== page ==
Gold's Strange Behavior Shows It's No Haven

When I went to business school at the University of San Francisco, our class was instructed to build a portfolio that we believed consisted of 10 stocks that had the best ratio of reward to risk, or in other words, the highest Sharpe ratio. I chose gold mining company Placer Dome as one of my stocks. At the time, Placer Dome (which has since been acquired) had a slight negative correlation to the rest of the market, which means that by adding it, I was reducing the overall risk in the portfolio. My professor was impressed, but he wouldn’t be now.

If you’ve been paying attention to prices of gold and gold mining stocks the last few weeks, you probably noticed that they go up when the stock market goes up, and they go down when the stock market goes down, limiting the usefulness of gold as a hedge. This isn’t the first time this has happened. Gold fell hard during the early days of the pandemic in March 2020 on the theory that investors would sell their winning trades, which included gold, to pay for their losing trades. For whatever reason, the risk-reducing properties of gold have pretty much disappeared.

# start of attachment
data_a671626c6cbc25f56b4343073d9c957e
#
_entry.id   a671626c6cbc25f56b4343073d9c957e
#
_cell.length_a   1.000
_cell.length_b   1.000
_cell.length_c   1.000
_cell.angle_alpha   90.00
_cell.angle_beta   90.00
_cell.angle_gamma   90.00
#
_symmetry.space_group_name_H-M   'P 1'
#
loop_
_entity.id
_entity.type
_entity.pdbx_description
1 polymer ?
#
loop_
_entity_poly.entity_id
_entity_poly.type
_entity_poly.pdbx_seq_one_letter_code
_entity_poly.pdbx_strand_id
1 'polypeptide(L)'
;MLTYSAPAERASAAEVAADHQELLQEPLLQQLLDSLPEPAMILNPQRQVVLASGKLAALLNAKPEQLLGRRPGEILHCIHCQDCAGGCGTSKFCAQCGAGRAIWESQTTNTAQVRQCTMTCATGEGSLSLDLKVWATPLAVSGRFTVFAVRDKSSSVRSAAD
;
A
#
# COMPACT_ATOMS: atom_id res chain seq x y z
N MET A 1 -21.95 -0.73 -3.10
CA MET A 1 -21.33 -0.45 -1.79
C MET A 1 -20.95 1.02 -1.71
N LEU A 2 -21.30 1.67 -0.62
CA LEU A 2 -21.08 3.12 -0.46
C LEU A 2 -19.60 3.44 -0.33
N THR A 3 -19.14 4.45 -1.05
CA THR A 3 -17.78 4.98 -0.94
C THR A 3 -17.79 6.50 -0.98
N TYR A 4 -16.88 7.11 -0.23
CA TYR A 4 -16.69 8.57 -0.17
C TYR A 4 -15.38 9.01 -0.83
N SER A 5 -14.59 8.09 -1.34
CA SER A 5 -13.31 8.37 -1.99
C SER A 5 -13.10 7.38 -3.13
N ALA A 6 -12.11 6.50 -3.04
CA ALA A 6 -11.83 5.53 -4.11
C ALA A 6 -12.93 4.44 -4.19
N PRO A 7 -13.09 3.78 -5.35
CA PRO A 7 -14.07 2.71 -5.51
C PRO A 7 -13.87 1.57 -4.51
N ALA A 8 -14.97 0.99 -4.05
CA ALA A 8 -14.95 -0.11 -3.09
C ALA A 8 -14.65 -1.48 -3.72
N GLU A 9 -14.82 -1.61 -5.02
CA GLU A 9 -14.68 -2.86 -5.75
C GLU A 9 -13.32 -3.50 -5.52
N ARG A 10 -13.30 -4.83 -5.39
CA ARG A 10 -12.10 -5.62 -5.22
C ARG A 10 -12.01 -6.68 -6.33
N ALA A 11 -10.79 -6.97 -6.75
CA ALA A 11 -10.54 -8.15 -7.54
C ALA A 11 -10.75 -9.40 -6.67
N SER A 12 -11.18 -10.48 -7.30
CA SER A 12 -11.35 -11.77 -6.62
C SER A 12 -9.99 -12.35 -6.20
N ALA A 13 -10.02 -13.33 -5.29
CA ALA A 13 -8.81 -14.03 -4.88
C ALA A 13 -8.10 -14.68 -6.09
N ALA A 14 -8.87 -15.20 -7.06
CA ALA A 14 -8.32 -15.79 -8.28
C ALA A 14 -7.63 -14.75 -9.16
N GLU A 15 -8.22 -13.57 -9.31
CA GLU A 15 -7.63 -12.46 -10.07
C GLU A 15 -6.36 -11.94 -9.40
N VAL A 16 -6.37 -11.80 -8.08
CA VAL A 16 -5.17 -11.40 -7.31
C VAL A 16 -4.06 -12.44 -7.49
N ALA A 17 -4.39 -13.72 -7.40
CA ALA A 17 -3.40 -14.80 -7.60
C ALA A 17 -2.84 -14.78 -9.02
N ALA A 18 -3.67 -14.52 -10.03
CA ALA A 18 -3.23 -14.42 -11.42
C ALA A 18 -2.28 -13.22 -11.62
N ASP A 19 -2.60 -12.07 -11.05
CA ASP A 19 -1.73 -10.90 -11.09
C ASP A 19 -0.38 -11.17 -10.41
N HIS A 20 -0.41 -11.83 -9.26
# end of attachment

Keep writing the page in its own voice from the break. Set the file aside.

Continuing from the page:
Last year, I wrote that investors should think about an asset’s contribution to portfolio risk, rather than the risk of an asset in isolation. And that had been the main reason to hold gold, regardless of whether you think it’s price will go up or down. But lately, gold is adding to portfolio volatility, and it just goes down all the time no matter what else is happening in markets. In the interests of full disclosure, I have been holding gold continuously since 2005, on the idea that against the backdrop of very loose monetary policy and a leftward drift in the political environment, that precious metal would outperform stocks on a long-term basis. It’s turned out to be about a push.

At the risk of stating the obvious, inflation rates are very high and the performance of gold has been terrible. There are a number of theories for this, and none of them good. Lots of smart and very rational people believe that the price of gold is manipulated. For a while, it seemed like the price of gold would drop about $10 to $15 an ounce every day at 8:30 a.m. New York time. What other explanation could there be for these unusual moves and gold’s underperformance?